The Legal Immigration Family Equity (LIFE) Act allows some people to change their status to permanent resident even if they would not be otherwise eligible. Protection under the LIFE Act is called Section 245 adjustment of status and it might be able to help you get a green card.
To get a green card under the LIFE act, someone needs to have petitioned for you as an alien worker or relative or have a labor certification filed before April 30, 2001. If you have one of these petitions in your name, you may qualify for a green card through the LIFE act. Section 245 needs you to have a visa readily available to you, so file your form when one becomes available. For more information on being granted a visa before changing your status to resident, see our other posts or see U.S. Citizenship and Immigration Services . If you have a visa available and the proper certification (listed above) the LIFE Act can provide permanent residence regardless of unlawful presence in the U.S., working illegally in the U.S., or leaving the U.S. during your stay, which disrupts your continuous stay. This means you can file for Section 245 residence under the LIFE Act if you are currently present in the U.S. unlawfully or have been working without a permanent work visa.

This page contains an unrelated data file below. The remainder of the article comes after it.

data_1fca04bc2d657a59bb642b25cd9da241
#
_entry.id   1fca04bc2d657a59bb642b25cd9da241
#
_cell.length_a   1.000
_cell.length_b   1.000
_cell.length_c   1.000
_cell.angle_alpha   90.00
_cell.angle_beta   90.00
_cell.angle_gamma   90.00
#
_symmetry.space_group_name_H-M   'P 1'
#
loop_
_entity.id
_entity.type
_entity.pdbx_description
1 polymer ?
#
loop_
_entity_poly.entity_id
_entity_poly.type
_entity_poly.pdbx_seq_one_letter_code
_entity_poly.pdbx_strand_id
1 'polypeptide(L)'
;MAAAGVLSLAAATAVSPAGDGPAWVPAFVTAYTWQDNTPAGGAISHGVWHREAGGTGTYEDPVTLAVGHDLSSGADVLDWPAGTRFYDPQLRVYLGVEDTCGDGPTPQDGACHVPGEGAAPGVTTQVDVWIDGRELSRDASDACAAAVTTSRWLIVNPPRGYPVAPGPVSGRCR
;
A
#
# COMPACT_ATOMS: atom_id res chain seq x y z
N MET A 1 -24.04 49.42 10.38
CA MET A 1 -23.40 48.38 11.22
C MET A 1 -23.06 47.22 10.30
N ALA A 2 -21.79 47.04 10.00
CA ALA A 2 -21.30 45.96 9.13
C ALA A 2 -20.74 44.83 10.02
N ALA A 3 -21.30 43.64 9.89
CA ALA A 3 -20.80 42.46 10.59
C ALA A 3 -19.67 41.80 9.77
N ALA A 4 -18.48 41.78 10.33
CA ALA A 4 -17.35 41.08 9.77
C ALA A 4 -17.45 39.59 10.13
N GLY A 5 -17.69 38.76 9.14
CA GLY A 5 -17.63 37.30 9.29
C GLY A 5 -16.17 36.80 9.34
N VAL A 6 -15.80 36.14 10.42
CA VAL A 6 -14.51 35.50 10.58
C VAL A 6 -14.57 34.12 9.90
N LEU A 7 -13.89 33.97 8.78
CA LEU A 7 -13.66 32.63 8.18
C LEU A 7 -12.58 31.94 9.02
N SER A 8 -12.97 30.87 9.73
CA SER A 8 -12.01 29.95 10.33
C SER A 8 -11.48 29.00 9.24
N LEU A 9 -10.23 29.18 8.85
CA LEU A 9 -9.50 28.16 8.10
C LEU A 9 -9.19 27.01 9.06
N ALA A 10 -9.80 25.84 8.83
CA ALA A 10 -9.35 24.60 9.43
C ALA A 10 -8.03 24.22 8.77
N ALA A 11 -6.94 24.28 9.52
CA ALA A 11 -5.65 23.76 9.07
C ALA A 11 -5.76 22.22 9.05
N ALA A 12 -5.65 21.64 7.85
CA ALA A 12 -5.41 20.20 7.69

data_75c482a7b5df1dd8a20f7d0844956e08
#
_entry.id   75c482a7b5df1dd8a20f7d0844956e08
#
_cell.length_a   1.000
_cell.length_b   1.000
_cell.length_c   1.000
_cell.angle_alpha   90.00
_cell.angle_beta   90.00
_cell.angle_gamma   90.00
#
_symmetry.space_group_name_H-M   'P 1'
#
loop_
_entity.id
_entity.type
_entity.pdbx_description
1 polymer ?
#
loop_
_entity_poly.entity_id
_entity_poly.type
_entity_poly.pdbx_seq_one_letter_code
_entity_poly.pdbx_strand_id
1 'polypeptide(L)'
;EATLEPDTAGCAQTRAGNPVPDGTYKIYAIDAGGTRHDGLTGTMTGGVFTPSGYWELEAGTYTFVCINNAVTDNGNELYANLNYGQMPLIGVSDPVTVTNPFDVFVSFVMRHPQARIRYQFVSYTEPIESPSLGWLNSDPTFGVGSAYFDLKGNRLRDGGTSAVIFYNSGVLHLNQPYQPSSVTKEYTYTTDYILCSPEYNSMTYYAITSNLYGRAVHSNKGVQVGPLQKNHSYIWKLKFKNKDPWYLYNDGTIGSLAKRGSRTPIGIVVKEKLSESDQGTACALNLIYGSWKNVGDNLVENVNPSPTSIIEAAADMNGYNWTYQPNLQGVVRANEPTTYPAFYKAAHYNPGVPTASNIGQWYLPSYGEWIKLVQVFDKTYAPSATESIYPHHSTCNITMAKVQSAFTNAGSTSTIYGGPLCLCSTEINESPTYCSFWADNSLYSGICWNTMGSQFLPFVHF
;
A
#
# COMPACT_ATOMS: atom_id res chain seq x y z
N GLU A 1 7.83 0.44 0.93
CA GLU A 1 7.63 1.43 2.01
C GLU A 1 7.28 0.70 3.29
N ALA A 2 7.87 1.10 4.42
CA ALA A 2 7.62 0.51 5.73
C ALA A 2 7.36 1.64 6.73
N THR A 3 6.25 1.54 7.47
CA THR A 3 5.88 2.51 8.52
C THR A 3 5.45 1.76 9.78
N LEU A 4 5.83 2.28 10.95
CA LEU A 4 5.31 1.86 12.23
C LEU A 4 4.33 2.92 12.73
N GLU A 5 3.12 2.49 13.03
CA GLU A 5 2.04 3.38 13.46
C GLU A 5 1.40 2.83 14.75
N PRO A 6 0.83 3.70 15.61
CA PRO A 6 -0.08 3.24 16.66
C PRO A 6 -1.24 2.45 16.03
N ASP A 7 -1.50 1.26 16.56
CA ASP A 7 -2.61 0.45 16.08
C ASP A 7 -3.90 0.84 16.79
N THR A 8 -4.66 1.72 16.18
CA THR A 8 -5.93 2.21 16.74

In order to receive a green card under section 245, you must be admissible to the U.S. This means you should be careful not to trigger inadmissibility. For example, you should not depart the country after unlawful stay in the U.S. because you will be barred from re-entry. Look into INA law for instructions on avoiding inadmissibility.
Children and spouses of section 245 green card holders may also be offered protection from removal if they have been living in the U.S. and can be granted employment lawfully under your LIFE Act residence card.
You should check the dates that section 245 requires you or your family to have been in the U.S. because they are often changing. Always be careful to file the most current forms with the most current information to avoid delays in your application process.
For more information and help with getting a green card, contact immigration attorney Phillip Kim